How family-friendly is YOUR tower?

Thanks to Tina Stoecklin for giving permission for her ideas to be published on this site. Extra ideas from members of the Guild are in italices. Please add your ideas at the bottom of the page!

Most hobbies do take a big  time commitment, and so unless all the
family does bellringing as its main or only activity (so very unlikely), there will be other hobbies competing for that time. Each time a child takes on an activity, it represents a potential time sink for at least one parent, because of extra time going to matches, concerts, plus making teas, manning raffle booths and so on and so on. Continuing to ring in the face of all this other competition is not easy. We have managed it, because it is something that we love (and hope our children will also love), but it is not easy to do, takes quite a lot of juggling, and is only possible because of the patient cooperation and understanding of the rest of the band.

And if I can head off any sanctimonious comments about modern parenting or overindulging children’s activities, every family makes their own choice as to how they spend their free time, and we have to respect that choice. We will get fewer families participating if we make that choice hard or get preachy about it.

There are things a tower can do to make the choice easier, and involve a surprisingly little effort on the part of the rest of the band:

  1. Actually be welcoming to children. We have visited towers where our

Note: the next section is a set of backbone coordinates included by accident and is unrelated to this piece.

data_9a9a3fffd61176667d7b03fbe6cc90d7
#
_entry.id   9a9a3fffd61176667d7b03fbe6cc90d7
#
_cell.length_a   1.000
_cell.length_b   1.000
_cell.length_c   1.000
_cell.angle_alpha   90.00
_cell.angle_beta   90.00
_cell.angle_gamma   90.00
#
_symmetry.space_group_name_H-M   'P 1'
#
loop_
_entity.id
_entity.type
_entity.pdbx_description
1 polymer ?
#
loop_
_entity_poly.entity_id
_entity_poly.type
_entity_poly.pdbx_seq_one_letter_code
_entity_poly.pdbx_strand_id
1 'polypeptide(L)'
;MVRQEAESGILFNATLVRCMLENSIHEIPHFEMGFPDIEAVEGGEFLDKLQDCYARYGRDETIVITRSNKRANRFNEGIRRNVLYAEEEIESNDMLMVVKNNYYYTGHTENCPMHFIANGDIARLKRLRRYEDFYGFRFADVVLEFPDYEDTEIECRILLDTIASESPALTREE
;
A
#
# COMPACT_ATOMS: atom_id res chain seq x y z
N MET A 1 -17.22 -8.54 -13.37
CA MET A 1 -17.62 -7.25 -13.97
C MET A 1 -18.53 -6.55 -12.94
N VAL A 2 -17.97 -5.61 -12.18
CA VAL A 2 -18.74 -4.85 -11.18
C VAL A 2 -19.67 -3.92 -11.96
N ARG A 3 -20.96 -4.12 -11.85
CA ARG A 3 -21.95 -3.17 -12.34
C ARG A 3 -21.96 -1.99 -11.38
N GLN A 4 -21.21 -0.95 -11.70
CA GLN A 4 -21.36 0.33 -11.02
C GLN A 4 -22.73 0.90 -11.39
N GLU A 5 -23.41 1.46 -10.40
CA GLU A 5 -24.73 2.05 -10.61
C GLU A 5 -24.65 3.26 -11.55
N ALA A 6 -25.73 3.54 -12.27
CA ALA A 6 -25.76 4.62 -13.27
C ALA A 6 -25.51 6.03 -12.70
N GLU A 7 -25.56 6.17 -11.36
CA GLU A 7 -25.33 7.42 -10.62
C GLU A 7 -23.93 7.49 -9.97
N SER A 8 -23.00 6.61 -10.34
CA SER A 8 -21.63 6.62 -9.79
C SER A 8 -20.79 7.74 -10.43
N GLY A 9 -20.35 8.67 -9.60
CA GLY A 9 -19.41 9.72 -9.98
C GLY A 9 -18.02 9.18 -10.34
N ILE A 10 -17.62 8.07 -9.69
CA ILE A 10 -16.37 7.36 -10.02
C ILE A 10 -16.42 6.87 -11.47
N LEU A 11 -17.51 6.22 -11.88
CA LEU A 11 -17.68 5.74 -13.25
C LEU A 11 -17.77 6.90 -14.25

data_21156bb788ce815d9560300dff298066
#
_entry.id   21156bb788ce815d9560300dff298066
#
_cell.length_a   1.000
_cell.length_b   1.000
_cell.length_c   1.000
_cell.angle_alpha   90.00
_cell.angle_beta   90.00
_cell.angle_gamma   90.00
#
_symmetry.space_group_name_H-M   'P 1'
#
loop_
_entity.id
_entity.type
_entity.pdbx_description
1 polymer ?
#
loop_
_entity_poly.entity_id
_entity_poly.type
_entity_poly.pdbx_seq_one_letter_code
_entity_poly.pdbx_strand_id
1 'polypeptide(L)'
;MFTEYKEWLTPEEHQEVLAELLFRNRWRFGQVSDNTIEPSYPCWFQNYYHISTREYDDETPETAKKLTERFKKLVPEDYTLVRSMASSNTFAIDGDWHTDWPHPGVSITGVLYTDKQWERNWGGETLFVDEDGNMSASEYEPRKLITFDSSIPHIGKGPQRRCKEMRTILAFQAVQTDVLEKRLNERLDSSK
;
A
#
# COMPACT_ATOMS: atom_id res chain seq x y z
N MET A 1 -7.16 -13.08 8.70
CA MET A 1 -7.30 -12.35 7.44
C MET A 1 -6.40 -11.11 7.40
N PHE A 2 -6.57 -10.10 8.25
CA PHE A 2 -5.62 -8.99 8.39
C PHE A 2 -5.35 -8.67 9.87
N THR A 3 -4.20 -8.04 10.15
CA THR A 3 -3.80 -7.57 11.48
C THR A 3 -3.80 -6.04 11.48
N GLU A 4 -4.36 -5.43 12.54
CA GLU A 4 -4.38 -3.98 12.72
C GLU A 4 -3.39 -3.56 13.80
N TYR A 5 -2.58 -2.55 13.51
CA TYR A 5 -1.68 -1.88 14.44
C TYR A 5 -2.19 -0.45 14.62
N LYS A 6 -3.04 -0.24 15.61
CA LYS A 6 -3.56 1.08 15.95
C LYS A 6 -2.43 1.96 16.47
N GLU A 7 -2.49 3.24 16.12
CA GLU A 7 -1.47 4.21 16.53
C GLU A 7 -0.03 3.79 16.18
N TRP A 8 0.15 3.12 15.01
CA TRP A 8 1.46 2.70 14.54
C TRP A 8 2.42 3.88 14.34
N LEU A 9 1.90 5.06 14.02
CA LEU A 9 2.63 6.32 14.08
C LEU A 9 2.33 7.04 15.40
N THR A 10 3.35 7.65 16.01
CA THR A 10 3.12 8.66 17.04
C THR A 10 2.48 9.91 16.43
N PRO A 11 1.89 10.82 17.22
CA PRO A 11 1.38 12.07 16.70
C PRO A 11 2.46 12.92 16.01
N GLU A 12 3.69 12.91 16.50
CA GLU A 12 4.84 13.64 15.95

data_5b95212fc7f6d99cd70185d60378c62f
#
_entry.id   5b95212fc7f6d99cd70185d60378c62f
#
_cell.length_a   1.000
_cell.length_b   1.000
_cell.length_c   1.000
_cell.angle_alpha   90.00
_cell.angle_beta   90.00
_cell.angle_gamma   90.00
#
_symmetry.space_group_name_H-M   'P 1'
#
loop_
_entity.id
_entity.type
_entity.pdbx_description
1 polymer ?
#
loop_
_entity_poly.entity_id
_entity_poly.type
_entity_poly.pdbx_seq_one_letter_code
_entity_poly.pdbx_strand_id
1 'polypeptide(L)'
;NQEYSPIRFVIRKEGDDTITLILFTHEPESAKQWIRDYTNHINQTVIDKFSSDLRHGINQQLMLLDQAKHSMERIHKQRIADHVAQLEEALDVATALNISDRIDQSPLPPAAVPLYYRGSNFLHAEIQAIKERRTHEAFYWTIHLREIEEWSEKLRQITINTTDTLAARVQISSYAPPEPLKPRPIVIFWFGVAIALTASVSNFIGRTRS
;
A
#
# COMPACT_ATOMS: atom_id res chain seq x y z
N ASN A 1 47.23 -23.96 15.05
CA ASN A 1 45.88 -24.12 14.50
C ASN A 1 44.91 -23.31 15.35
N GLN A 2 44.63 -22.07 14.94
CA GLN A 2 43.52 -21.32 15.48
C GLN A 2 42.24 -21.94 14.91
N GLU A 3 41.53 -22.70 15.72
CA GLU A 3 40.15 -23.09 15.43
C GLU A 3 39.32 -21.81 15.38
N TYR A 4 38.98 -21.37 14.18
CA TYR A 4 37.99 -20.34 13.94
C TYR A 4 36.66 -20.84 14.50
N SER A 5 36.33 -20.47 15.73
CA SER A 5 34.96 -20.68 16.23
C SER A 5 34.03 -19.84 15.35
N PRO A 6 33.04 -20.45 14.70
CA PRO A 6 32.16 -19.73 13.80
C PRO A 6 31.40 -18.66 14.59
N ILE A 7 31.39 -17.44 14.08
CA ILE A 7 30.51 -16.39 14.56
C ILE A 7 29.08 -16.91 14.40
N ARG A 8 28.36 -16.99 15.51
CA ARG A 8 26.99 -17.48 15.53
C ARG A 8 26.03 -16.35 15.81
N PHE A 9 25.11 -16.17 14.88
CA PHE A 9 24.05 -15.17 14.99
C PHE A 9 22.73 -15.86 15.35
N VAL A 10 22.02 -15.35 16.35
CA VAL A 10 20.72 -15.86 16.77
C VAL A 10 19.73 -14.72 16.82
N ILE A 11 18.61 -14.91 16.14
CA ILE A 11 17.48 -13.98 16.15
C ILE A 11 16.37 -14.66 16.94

children were viewed with a certain amount of discomfort, while at others were disappointed that we hadn’t brought them. You don’t need to offer a creche, just be nice.
  2. Understand if someone can’t come regularly for whatever reason, and be welcoming when they do. “Hello Stranger!” is not as welcoming as you might think.
  3. If someone can’t come Sunday ringing on a regular basis, they may be willing to be asked for special occasions, and it is worth asking.
  4. Let the children have a wee go. Chiming a bell is possible for any
    child (possibly with help) and perfectly safe. Also handbells are good.
  5. Try to make it easy to return to ringing if they take a break, so try to stay in touch occasionally.  Encouraging them to join the Guild/District Facebook group or an email group takes care of this very painlessly. 
  6. Sometimes do social things that don’t involve a pub, or don’t involve only a pub.

Other good ways to engage children too young be ringers yet:

  • involve them in helping tidy up (stack books, sort ringing worlds.
  • let them help with the rope spider
  • let them see the bells
  • give them a camera
  • let them be (or help be) runners for weddings etc
    – let them “chime” a bell before the service.

Many of these points apply equally to other groups of people, not just
families. Fewer people work ‘normal’ working days than previously, and
shifts and contract work can wreak havoc on regular attendance. Making it easier to come when it is possible to come means you have more chance of that happening.

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